Mitsibushi carries over the fine styling from the HC6000’s earlier versions, with a compact and elegant cabinet finished in charcoal gray, along with a lens cover that is sculpturally shaped to match the cabinet’s curves and contours. The optical system includes extensive adjustment capability by remote control and includes motorized zoom and motorized focus, as well as motorized lens shift—both horizontal and vertical— to allow easy dialing-in while standing close to the screen. The HC6000 also features a top-notch video processor, powered by the Silicon Optix Reon Hollywood Quality Video chip, which features excellent upconversion from standard definition sources and similarly impressive 1080i deinterlacing to 1080p.
Note: Unlike direct view TVs, a projector’s picture quality and the corresponding optimum contrast and brightness picture settings are a function of the particular screen’s size and the type of screen material used. If you’re setting it up yourself, a test DVD or Blu-ray disc with the appropriate test patterns is de rigueur.
(Across The Universe)
|Sharp as a tack, especially on B&W protest montage at the very beginning.||Rich, not overly saturated, yellow dance hall lighting gives appropriate golden hues.||Excellent deep blacks, dark scenes in English club nicely rendered.||English actors wearing leather and flannel coats, properly detailed.||None noted. As expected, HQV processor scores well with HQV BD NR tests.|
(The Devil Wears Prada)
|Very clean, no softening or edge artifacts.||Vivid cerulean cable-knit sweater in Chapter 9 “Stuff” scene, natural skin tones.||Nighttime Paris scenes feature inky blacks, dark grays.||Tuxedos rendered with sufficient detail to reveal fabric types, sheen.||NR functions not available via HDMI, only via analog connections.|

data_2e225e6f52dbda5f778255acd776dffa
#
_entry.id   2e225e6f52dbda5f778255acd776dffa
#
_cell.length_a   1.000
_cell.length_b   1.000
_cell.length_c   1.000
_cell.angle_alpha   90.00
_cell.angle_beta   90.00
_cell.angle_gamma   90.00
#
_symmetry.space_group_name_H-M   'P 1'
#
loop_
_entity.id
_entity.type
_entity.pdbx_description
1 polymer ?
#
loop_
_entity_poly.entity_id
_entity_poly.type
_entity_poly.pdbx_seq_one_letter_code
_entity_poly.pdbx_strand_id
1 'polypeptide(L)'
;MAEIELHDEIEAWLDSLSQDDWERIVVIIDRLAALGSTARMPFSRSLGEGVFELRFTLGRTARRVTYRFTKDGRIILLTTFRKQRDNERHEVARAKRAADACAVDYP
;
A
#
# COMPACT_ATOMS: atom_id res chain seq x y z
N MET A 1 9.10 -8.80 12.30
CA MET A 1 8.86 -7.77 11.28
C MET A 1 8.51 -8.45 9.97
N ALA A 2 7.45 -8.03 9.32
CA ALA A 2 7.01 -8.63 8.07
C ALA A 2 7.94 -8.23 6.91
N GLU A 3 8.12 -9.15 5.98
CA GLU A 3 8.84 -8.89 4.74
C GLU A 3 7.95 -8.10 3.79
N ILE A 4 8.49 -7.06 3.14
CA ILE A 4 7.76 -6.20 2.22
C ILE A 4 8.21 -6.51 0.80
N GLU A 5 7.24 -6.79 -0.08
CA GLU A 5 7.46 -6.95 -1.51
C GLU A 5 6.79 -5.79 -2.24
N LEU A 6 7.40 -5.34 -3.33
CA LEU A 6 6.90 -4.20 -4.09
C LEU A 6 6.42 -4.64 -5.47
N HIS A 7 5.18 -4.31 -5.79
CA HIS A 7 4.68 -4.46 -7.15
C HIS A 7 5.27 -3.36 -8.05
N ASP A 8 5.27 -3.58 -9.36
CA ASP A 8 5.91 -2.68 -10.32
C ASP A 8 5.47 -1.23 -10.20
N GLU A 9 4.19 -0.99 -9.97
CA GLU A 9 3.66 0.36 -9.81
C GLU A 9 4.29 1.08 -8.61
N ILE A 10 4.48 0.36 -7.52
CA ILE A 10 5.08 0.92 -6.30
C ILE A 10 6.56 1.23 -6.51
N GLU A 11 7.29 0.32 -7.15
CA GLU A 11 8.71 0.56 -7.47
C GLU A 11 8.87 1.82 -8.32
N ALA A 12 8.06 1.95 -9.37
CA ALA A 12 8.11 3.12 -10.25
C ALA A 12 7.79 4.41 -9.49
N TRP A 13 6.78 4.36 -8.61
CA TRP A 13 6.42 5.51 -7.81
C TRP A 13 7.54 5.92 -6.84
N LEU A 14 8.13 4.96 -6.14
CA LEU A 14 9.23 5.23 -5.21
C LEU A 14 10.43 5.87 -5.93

Mitsubishi has a winner with the HC6000, providing a top-notch video processing section along with an excellent optical system that allows the easiest and fastest setup via the remote control. It’s also pleasantly devoid of gimmicky picture “enhancement” functions, and is instead endowed with truly useful adjustment options, including 4-way blanking (they call it “shutter”), something I wish all displays offered. There’s plenty of light output at the low lamp setting for reasonably sized screens, which will provide the longest lamp life—the on-screen timer system and the corresponding explanation in the owner’s manual suggests a 5,000 hour lamp life when run in low lamp mode. It also has great deep black performance and a video processor that virtually guarantees artifact-free results with interlaced sources. That it comes in at $1500 less than its predecessor makes it a great projector value.